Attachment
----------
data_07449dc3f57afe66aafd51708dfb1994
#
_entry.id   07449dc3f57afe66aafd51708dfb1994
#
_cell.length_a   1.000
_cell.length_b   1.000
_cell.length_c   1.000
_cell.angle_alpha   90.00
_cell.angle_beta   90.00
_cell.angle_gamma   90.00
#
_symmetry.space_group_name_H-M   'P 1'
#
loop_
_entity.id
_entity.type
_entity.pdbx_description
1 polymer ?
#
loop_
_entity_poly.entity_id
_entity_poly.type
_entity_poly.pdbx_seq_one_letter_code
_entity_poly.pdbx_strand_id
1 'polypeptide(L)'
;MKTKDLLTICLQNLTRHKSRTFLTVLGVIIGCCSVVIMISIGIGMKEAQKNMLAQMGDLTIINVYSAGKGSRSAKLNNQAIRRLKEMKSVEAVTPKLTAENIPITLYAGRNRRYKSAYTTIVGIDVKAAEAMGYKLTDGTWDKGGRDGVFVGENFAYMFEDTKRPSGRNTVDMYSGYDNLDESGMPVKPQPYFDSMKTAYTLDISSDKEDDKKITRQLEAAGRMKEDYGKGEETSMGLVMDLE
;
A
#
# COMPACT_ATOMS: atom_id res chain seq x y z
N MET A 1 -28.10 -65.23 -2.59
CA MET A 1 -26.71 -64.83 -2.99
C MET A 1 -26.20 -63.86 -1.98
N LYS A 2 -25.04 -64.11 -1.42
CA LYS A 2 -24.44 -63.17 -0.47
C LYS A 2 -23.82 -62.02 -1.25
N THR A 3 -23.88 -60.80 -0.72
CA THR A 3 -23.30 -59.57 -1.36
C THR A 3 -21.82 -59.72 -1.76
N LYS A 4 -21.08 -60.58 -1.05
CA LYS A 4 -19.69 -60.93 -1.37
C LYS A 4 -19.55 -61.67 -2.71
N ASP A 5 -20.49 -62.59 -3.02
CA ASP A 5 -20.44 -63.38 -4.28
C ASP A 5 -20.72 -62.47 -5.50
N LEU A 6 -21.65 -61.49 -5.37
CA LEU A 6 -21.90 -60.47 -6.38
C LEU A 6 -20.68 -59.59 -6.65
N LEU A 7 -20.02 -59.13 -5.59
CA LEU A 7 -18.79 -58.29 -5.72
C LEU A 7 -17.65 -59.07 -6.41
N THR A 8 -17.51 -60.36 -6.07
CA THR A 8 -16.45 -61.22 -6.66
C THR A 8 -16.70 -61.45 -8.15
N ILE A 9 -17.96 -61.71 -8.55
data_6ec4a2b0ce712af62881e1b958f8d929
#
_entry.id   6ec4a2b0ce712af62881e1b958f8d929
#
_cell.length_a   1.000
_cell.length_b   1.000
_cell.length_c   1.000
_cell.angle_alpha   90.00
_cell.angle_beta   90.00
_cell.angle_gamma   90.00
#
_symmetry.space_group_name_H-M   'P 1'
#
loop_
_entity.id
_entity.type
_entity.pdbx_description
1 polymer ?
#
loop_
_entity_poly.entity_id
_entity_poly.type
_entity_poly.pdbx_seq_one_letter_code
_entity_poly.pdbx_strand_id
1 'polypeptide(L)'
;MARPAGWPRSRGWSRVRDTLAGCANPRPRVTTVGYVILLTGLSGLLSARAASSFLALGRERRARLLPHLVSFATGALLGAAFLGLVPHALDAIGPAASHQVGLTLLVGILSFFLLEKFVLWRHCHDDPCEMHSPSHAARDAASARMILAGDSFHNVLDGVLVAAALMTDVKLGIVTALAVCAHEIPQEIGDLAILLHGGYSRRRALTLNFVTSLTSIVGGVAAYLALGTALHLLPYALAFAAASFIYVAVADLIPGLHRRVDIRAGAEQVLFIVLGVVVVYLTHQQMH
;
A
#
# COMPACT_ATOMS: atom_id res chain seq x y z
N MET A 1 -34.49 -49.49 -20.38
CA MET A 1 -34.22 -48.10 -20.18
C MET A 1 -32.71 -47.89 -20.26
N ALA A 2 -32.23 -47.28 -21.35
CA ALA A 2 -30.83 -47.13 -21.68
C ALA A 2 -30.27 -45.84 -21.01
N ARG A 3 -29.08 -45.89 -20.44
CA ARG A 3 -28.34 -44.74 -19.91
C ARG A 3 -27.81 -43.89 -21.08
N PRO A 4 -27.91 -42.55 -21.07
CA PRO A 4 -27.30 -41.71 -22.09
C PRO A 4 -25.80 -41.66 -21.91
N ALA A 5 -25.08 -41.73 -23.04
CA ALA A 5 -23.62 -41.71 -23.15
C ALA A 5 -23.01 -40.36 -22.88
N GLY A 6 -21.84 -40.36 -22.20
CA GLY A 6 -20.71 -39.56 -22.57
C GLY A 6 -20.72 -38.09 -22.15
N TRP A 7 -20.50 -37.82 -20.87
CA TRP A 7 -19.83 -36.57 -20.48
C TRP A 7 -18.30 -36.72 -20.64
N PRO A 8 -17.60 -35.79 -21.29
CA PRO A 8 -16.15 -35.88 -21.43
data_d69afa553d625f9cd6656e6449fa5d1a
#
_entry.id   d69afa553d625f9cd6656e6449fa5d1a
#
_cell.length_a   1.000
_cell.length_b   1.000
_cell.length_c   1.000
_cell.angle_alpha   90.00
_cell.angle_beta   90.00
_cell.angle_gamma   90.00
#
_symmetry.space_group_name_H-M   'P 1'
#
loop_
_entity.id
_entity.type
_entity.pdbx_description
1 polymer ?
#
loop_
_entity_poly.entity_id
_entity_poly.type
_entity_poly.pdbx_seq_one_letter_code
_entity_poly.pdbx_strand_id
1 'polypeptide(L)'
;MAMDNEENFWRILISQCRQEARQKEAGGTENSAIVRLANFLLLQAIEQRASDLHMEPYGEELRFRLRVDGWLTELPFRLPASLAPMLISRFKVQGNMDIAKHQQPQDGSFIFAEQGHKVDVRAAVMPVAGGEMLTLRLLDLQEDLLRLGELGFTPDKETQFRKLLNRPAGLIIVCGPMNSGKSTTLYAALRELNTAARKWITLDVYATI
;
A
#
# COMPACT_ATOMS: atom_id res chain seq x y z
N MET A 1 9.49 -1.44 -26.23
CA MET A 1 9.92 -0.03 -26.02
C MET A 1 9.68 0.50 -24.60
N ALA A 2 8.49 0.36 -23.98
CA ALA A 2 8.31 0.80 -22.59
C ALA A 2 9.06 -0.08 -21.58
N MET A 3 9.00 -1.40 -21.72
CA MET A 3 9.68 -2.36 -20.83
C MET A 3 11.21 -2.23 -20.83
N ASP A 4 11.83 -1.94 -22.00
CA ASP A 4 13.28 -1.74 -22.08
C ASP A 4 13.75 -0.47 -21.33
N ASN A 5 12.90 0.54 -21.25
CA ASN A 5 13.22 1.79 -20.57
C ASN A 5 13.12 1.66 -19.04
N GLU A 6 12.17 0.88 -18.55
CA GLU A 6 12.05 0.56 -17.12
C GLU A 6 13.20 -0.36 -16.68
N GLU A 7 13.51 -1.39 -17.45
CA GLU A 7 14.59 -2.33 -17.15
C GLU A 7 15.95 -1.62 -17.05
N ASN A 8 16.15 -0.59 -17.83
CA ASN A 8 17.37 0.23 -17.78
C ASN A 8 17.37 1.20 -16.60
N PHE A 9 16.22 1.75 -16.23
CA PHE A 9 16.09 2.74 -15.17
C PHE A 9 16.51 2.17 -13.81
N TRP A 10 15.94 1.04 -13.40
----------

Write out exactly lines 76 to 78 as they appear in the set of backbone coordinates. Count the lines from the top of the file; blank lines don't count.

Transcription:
_entity_poly.entity_id
_entity_poly.type
_entity_poly.pdbx_seq_one_letter_code